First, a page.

September 19, 2016
Ahead of CITES wildlife trade conference, HSI warns leaders “it’s do or die” for iconic elephants, rhinos, lions, pangolins, sharks, rays, and many other wild plants and animals
Wildlife experts at Humane Society International warn that decisions taken at the upcoming CITES international wildlife trade meeting, could be ‘do or die’ for some of the world’s most iconic and threatened wild species such as African elephant, rhinos, and pangolins.
Teresa Telecky, director of the HSI’s wildlife department and leader of the organization’s delegation at the upcoming Conference of the Parties to the United Nations Convention on International Trade in Endangered Species of Wild Fauna and Flora (CITES CoP17) in Johannesburg, South Africa, said: “With so many of our wild animal and plant species facing serious threats from rapacious poaching and commercial trade, this CITES meeting represents a ‘do or die’ moment for iconic animals such as elephants, rhinos, lions, and pangolins. Either countries do the right thing and give these imperiled species the highest level of protection possible against unsustainable exploitation, or we risk seeing them die out altogether in the wild. Humane Society International urges world leaders not to allow these creatures to move one step closer to extinction.”
This major meeting on the regulation of trade in wild species runs from 24 September to 5 October 2016, and Humane Society International’s delegation of 11 wildlife experts will be in attendance. Key proposals to be discussed include:
- Increased protection for all African elephants with an uplisting to Appendix I: despite the major poaching crisis facing African elephants, two southern African countries - Zimbabwe and Namibia – are proposing to legalize their ivory trade, while others are seeking approval for a mechanism to trade ivory in future. Their proposals are opposed by the 29-country-strong African Elephant Coalition, representing 70 per cent of African elephant range States, which is advocating a return to full Appendix I protection for all African elephant populations, closure of all domestic ivory markets, and an end to any discussion on re-opening ivory trade in the future.
- Swaziland’s proposal to legalise international rhino horn trade (from its southern white rhinos): only about 25,600 rhinos of five species exist today, and all rhino species are threatened by poaching. HSI hopes to see this proposal defeated, as it could undermine worldwide efforts to eliminate demand for rhino horn.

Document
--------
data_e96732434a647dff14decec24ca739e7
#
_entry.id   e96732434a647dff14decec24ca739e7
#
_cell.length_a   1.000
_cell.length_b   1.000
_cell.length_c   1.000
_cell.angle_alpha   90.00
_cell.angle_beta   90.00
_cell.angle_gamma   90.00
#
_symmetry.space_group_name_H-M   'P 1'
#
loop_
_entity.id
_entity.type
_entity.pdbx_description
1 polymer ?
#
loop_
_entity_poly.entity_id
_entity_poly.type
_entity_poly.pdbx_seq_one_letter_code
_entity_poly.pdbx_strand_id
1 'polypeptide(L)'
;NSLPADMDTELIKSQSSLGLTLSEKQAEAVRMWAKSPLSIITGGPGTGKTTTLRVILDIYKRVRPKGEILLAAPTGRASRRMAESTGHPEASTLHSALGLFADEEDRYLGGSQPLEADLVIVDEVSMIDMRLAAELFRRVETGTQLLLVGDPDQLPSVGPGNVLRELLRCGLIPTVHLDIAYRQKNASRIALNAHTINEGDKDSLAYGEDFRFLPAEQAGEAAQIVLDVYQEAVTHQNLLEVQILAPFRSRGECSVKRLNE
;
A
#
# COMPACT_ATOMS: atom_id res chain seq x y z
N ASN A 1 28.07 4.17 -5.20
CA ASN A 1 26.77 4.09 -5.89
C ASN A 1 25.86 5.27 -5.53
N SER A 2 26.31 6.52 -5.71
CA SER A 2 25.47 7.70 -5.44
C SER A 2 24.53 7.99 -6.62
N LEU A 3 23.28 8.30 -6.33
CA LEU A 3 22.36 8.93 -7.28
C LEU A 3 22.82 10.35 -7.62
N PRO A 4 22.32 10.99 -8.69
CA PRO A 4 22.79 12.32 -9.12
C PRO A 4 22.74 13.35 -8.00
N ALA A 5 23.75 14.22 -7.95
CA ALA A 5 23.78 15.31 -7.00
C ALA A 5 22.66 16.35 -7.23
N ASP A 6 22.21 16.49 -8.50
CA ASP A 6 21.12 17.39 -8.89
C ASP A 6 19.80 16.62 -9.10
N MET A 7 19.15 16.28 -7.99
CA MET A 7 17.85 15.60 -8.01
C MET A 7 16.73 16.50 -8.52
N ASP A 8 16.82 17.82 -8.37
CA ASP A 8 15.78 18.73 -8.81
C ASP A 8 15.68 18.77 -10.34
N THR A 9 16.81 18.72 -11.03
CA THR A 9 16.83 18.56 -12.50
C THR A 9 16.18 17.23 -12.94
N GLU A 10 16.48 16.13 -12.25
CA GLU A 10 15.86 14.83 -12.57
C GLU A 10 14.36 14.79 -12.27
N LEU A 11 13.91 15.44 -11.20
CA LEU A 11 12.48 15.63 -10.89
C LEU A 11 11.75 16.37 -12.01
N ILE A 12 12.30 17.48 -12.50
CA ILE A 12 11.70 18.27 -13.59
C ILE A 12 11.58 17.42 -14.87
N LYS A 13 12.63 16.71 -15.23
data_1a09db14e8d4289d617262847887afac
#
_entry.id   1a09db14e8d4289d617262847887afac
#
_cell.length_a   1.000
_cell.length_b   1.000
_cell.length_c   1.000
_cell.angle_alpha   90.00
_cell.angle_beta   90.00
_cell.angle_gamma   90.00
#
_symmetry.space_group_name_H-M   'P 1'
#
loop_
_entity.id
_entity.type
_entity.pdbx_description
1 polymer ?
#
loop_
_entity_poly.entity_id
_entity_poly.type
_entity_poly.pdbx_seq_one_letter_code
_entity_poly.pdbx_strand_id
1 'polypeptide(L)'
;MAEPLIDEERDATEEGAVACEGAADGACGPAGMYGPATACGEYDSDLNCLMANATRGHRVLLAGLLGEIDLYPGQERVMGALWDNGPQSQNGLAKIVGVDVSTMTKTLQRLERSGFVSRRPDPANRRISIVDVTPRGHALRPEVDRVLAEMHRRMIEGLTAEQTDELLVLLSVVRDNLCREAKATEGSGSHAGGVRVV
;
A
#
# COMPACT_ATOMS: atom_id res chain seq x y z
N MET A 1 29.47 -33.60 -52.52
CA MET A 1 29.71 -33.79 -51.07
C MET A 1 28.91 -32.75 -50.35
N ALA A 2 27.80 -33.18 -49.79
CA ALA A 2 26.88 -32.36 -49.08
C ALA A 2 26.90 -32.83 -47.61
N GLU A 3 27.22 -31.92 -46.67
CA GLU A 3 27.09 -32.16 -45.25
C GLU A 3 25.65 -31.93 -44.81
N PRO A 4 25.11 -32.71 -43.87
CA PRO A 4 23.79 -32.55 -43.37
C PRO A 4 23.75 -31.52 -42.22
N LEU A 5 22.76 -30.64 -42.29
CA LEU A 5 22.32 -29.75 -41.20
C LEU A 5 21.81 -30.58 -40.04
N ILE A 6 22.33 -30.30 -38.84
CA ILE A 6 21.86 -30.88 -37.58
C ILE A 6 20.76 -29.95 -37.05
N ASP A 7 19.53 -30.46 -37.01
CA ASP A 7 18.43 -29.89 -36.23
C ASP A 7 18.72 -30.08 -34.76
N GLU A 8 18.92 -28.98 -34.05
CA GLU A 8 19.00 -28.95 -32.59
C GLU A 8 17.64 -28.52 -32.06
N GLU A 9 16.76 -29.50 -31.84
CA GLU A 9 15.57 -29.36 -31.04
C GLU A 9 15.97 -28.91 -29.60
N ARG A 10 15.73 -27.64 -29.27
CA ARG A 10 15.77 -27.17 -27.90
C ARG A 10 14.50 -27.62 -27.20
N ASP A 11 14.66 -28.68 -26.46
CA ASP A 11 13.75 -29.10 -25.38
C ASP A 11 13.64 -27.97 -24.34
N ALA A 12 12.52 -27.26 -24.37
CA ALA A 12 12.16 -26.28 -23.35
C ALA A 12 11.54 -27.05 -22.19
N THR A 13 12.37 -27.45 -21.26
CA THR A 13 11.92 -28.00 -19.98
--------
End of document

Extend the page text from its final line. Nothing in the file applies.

- Increased protection for African lions by transferring them from Appendix II to Appendix I: there may be as few as 20,000 wild lions left in Africa. International trade in lion parts, particularly lion bones, is growing, incentivising the poaching of tigers and other big cat species. HSI supports this proposal, but a number of countries, including the European Union bloc, currently oppose it as written.
- Transfer of all eight species of pangolins from Appendix II to Appendix I: pangolins are the most trafficked wild mammal, with all eight species threatened with extinction due to poaching mainly for their scales used in traditional medicine. China, the main consumer of pangolin, is expected to oppose the proposal. HSI supports the proposals.
- Listing the silky shark, thresher sharks and devil rays on CITES Appendix II: silky and thresher sharks are threatened by commercial trade in their fins, used in shark fin soup in Asia, and devil rays by trade in their gill plates, used in health tonics in Asia. Many Asian countries are expected to strongly oppose; HSI strongly supports.
- Listing chambered nautiluses on CITES Appendix II: these unusual marine invertebrates are being overfished for their beautiful shells for decorative purposes. Some of the range States that are not co-sponsors of the proposal may oppose. HSI strongly supports.
- Providing increased international protection for the helmeted hornbill: Poaching for the “ivory” in its bill is threatening to wipe out Asia’s largest hornbill, already listed on Appendix I. HSI supports Indonesia’s request for greater protection of this species, including international cooperation among law enforcement agencies in its range.